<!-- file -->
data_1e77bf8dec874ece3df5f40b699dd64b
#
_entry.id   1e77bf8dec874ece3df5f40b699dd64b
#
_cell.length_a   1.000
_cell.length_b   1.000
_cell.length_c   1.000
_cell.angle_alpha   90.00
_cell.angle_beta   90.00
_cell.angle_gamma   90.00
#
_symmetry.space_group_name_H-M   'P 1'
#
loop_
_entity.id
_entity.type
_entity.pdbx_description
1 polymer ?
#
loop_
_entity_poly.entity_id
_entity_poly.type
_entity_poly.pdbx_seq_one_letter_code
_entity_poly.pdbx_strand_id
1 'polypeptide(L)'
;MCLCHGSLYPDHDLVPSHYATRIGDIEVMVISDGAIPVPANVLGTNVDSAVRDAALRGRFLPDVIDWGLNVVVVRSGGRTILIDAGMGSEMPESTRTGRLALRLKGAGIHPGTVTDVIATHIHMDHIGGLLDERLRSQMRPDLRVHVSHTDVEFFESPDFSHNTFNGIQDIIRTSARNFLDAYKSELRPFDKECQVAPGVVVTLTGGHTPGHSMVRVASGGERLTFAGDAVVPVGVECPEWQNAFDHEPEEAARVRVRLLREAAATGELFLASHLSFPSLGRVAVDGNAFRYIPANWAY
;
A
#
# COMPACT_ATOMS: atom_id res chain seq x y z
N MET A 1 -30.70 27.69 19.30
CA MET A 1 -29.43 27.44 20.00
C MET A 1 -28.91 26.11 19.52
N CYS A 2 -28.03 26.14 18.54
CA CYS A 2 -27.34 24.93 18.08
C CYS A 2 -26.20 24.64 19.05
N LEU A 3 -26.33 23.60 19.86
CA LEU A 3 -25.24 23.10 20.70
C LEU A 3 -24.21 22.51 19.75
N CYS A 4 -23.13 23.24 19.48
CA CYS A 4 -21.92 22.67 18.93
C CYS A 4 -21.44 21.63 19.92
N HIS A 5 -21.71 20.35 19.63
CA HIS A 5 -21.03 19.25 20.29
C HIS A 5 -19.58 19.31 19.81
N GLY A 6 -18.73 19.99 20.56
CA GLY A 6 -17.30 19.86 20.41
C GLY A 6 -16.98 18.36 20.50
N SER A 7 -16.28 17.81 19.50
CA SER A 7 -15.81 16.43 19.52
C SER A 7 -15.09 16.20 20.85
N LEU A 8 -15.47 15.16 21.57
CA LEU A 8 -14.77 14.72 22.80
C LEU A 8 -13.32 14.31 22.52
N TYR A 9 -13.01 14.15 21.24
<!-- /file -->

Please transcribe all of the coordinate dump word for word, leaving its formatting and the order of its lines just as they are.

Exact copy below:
data_1e77bf8dec874ece3df5f40b699dd64b
#
_entry.id   1e77bf8dec874ece3df5f40b699dd64b
#
_cell.length_a   1.000
_cell.length_b   1.000
_cell.length_c   1.000
_cell.angle_alpha   90.00
_cell.angle_beta   90.00
_cell.angle_gamma   90.00
#
_symmetry.space_group_name_H-M   'P 1'
#
loop_
_entity.id
_entity.type
_entity.pdbx_description
1 polymer ?
#
loop_
_entity_poly.entity_id
_entity_poly.type
_entity_poly.pdbx_seq_one_letter_code
_entity_poly.pdbx_strand_id
1 'polypeptide(L)'
;MCLCHGSLYPDHDLVPSHYATRIGDIEVMVISDGAIPVPANVLGTNVDSAVRDAALRGRFLPDVIDWGLNVVVVRSGGRTILIDAGMGSEMPESTRTGRLALRLKGAGIHPGTVTDVIATHIHMDHIGGLLDERLRSQMRPDLRVHVSHTDVEFFESPDFSHNTFNGIQDIIRTSARNFLDAYKSELRPFDKECQVAPGVVVTLTGGHTPGHSMVRVASGGERLTFAGDAVVPVGVECPEWQNAFDHEPEEAARVRVRLLREAAATGELFLASHLSFPSLGRVAVDGNAFRYIPANWAY
;
A
#
# COMPACT_ATOMS: atom_id res chain seq x y z
N MET A 1 -30.70 27.69 19.30
CA MET A 1 -29.43 27.44 20.00
C MET A 1 -28.91 26.11 19.52
N CYS A 2 -28.03 26.14 18.54
CA CYS A 2 -27.34 24.93 18.08
C CYS A 2 -26.20 24.64 19.05
N LEU A 3 -26.33 23.60 19.86
CA LEU A 3 -25.24 23.10 20.70
C LEU A 3 -24.21 22.51 19.75
N CYS A 4 -23.13 23.24 19.48
CA CYS A 4 -21.92 22.67 18.93
C CYS A 4 -21.44 21.63 19.92
N HIS A 5 -21.71 20.35 19.63
CA HIS A 5 -21.03 19.25 20.29
C HIS A 5 -19.58 19.31 19.81
N GLY A 6 -18.73 19.99 20.56
CA GLY A 6 -17.30 19.86 20.41
C GLY A 6 -16.98 18.36 20.50
N SER A 7 -16.28 17.81 19.50
CA SER A 7 -15.81 16.43 19.52
C SER A 7 -15.09 16.20 20.85
N LEU A 8 -15.47 15.16 21.57
CA LEU A 8 -14.77 14.72 22.80
C LEU A 8 -13.32 14.31 22.52
N TYR A 9 -13.01 14.15 21.24